The operative word for vocalist/guitarist/composer Kate Schutt's third CD is sweetness. Armed with a stack of original songs based on love gained, frittered away, unrequited, and fully embraced, Schutt couches them in a framework of jazz-hued arrangements that will also speak to pop and romantically inclined audiences. An American expatriated to Canada since 2005, the vocalist/guitarist sounds like a softer Billie Holiday, more at ease and much less derivative than Madeleine Peyroux. She has a soul sister in her approach -- West Michigan's Daisy May Erlewine. Schutt has also surrounded herself with a sweet instrumental ensemble that emphasizes subtle nuances rather than slam-bang bop. Pianist Mark Shilansky is a particular treat to hear, while ever-present trumpeter Patrick Boyle and guitarist Duane Andrews add much to the musical fabric of this collection of subtle yet direct tunes. The great Toni Lynn Washington adds backup vocals, and the excellent bluesman Paul Reddick is heard on harmonica on one cut, the light swing jazz and rhythm guitar infused "Wrecking Ball" -- the epitome of cool. A string quartet is featured for "How Much In Love," the emotional opposite of Holiday's "Don't Explain," while the bloom of discovery is fully explored during "The Young." A country-hued "The Moon Got Broken" is a song of reminiscence and regret, and the epitaph waltz "Mary" is about a deceased friend and nurse, sporting the poignant lyric "you keep it white, but your shoes are warm." Schutt cuddles up to her jazz influences closely during the desirous, slinky, three-note blues groove of "Peter Please," the old-timey, easy swinging, carefree turned careless love song "Two Halves," and the wonderfully light New Orleans shuffle "Raining," where Schutt's undeniable and intimate sex appeal draws you in. Also included in this clearly complete project: the slow surrender song "I'm Yours," the calm before the storm cautionary tale of pending heartbreak "Calamity," and a shuffle based tongue-in-cheek cover of Sheila E.'s tale of opulence and bigness "Glamorous Life." A delightful effort from top to bottom, Schutt has hit a home run with this recording where no love lost actually means all loves found.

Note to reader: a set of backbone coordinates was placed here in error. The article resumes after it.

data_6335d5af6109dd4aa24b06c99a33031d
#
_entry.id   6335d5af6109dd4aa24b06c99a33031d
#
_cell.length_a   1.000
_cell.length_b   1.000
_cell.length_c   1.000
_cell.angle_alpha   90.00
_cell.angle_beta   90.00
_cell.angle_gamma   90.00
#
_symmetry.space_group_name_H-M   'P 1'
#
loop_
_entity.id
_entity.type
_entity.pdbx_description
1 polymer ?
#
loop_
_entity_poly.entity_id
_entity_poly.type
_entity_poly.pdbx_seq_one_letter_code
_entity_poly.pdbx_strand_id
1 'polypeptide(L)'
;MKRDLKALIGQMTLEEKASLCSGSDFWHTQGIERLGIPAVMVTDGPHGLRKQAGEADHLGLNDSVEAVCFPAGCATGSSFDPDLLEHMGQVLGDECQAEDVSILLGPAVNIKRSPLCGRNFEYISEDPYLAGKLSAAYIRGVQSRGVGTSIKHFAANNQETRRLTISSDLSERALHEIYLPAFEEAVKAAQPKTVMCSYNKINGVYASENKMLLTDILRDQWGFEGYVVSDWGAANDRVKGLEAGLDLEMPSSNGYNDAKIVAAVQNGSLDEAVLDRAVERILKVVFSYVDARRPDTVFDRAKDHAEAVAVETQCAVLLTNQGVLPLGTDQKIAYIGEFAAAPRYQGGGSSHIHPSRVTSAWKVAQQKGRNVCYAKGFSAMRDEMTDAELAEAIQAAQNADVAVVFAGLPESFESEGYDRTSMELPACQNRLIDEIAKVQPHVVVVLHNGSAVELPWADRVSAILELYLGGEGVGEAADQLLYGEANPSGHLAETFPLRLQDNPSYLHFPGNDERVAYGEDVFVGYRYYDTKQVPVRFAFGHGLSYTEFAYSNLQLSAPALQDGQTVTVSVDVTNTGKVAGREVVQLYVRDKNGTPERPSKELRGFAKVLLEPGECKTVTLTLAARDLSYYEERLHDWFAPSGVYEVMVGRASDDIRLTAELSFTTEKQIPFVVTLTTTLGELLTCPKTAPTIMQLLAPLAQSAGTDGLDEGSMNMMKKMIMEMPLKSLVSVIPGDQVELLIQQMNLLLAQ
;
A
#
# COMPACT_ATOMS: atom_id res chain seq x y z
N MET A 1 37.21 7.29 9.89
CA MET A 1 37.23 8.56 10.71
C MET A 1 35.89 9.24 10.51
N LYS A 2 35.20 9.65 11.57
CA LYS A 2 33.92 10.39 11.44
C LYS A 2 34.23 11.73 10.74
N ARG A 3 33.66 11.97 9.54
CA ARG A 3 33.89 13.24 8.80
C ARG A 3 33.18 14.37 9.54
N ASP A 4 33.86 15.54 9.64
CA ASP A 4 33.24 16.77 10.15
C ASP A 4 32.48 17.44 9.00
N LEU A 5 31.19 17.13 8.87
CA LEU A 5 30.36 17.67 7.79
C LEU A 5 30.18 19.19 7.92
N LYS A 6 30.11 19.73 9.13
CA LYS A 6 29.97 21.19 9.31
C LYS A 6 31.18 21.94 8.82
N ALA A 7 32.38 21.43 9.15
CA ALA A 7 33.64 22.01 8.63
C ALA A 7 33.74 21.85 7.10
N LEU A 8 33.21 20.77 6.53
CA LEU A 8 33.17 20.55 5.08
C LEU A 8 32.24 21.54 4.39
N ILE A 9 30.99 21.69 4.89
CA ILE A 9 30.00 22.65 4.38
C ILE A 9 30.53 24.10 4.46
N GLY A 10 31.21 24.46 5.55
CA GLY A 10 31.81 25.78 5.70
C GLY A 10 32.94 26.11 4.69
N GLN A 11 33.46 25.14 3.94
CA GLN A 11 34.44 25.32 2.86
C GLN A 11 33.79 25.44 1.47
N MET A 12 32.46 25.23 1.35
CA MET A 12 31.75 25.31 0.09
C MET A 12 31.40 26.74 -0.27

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AllMusic Review by Michael G. Nastos